The case for the wide-spread development of water birth facilities

K.D.Brainin Founder & Director
Blog: 20.07.2015

In light of the publication of recent articles that report the growing demand from women around the world who want to have a natural, drug free, non-medicalised birth (Weiss 2014 and Gilbert 2015) we need to look at ways to help them have this experience.

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If they are not going be reliant on analgesia for pain relief they need options to help them cope with the pain to allow a physiological labor to unfold.

Immersion in warm water has been unequivocally proven to be of great benefit both physiologically and psychologically.

It is not important if the baby is born in water.

In fact, water birth should be de-emphasised as it is a controversial issue in many parts of the world.

The key point and main benefit that needs to be made and focused on is how women who enter a warm pool of water in established labour with strong contractions find that they are able to cope with the pain and have a natural birth.

Women have a greater sense of fulfillment and accomplishment and babies experience a non-traumatic birth.

Aside from the obvious benefits to mothers and babies, midwives experience greater job satisfaction and hospitals save money and optimise resources from the reduced use of analgesia, medical intervention and shorter hospital stays.

Nearly a third of women benefited from the use of a water birth pool in the UK in 2014 (National Maternity Survey 2014).

With up to 60% of mothers open to natural birth now is the time for midwives, obstetricians and hospitals to consider making this safe, low cost option available.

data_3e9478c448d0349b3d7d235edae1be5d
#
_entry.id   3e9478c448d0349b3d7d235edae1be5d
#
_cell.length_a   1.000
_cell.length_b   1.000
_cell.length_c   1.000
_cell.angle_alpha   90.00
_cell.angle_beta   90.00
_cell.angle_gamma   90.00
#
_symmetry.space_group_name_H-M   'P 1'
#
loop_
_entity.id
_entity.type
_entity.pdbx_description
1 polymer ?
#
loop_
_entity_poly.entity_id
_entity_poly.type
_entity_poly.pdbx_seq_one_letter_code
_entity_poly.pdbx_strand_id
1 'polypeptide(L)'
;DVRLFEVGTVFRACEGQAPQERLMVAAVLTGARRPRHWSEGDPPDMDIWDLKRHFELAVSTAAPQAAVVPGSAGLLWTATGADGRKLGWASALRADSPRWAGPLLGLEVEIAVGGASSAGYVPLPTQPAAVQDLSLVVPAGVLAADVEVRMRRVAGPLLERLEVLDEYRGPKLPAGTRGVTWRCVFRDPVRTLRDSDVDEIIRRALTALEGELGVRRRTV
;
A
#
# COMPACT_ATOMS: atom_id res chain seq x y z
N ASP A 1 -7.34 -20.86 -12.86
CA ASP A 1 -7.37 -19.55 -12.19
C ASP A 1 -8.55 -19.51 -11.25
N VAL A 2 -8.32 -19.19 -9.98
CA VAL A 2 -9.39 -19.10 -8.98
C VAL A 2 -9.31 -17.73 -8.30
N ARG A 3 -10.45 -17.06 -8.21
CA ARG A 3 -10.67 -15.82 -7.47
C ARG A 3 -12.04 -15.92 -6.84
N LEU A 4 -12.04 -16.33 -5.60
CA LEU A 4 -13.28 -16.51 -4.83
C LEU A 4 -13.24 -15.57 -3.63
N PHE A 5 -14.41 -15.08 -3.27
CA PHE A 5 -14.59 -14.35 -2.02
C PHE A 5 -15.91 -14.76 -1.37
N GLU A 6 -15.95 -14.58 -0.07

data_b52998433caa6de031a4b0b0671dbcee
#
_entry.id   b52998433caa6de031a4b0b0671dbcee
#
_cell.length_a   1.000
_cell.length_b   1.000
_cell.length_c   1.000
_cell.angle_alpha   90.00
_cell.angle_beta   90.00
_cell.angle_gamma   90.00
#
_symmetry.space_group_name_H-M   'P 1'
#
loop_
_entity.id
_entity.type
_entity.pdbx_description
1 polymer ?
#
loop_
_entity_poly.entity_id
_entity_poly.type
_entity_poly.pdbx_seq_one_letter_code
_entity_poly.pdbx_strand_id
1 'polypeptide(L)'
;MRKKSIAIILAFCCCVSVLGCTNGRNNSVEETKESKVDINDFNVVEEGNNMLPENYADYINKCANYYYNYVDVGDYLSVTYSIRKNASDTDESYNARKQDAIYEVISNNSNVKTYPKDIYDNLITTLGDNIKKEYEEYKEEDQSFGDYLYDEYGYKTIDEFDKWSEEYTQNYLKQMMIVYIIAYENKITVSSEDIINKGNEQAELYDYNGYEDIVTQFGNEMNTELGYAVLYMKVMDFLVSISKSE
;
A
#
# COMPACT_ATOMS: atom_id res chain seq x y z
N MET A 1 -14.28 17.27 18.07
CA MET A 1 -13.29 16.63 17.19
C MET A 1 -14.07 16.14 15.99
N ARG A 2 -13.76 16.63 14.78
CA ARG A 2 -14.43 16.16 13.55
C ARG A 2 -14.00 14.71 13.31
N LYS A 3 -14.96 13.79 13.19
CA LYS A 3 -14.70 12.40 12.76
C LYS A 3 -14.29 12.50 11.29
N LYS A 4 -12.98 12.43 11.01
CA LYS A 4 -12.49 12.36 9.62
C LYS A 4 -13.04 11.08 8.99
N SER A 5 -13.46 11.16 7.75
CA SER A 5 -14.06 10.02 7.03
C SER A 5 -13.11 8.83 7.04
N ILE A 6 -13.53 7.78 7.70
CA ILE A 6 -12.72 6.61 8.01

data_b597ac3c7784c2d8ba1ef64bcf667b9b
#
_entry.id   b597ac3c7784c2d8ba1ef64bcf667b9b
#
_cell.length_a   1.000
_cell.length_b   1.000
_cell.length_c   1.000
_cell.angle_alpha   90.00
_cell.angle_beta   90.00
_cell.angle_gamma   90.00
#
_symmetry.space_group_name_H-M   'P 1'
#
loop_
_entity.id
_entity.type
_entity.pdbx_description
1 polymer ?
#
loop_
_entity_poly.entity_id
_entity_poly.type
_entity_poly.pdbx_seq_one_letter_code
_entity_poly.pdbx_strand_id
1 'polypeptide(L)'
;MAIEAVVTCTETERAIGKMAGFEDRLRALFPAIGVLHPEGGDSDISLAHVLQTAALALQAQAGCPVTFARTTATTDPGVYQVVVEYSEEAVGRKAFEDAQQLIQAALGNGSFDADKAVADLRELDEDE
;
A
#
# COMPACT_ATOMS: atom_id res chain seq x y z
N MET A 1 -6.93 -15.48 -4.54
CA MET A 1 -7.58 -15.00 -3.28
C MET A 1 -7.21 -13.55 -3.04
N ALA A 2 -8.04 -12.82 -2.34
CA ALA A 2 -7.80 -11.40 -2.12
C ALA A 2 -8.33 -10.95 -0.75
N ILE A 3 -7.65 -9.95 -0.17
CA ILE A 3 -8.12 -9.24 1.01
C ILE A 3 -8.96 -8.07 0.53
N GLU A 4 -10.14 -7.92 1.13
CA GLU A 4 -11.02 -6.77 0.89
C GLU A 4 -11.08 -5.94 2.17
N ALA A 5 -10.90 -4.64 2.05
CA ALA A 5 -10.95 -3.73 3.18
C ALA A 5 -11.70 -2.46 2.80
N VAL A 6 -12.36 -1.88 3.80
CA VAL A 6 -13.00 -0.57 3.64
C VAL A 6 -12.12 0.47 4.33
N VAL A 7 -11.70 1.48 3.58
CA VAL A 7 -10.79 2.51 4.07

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Studies have shown that upright labour positions are associated with a reduced second stage, fewer episiotomies or instrumental intervention in contrast to mothers labouring on their backs. (Gupta, Hofmeyr and Shehmar 2012 and Gupta and Nikodem 2000).

Many women also feel empowered in an upright position, and experience a sense of control over their labour (Balaskas 2001).

On land women need to contend with the force of gravity that limits their ability to assume upright postures especially as labour progresses and they feel tired.

Many women do not have the fitness or stamina to maintain upright postures for lengths of time. (Gupta JK, Hofmeyr GJ, Smyth R 2007).

The transition from the land to water helps revive and energise the mother giving her a new lease on life and sense of purpose.

The buoyancy of water supports the mother reducing her relative weight by approx. 33% (Archimedes Principle) allowing her to easily explore the full range of beneficial upright positions in comfort and move in ways that were not possible on land.

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The calming, relaxing effect of the warm water promotes the flow of oxytocin, a powerful hormone that plays a huge role in childbirth, causing the uterus to contract and triggering the ‘fetal ejection reflex’.

Michel Odent has expounded upon the beneficial physiological effect that immersion in water during labour has on hormone secretion, including observations that women entering warm water experience oxytocin surges which can advance dilation and stimulate contractions (Odent 2014).

The economic impact

Studies have shown that women who are supported during labour need to have fewer painkillers, experience fewer interventions and give birth to stronger  babies.

A focus on normalising birth results in better quality, safer care for mothers and their babies with an improved experience.

Increasing normal births is associated with shorter (or no) hospital stays, fewer adverse incidents and admissions to neonatal unit  and better health outcomes for mothers.

It is also associated with higher rates of successful breastfeeding  and a more positive birth experience.

These changes benefit not only women and their families but also maternity staff.

Midwives are able to spend less time on non-clinical tasks and more on caring for women and their babies.

Psychologically speaking, and in particular for first time mothers, the less intervention and a more hands on approach with one-to-one support means that mothers will leave hospital feeling held and therefore far better prepared for motherhood.

This again has a domino effect, not just on the welfare of the infant, but also circumventing the need for costly government and interventionist approaches in particular for younger mothers post-partum.

The experience of hospitals that have birth pools demonstrates the savings  achieved through reduced use of medical methods of pain relief and shorter hospital stays.

 

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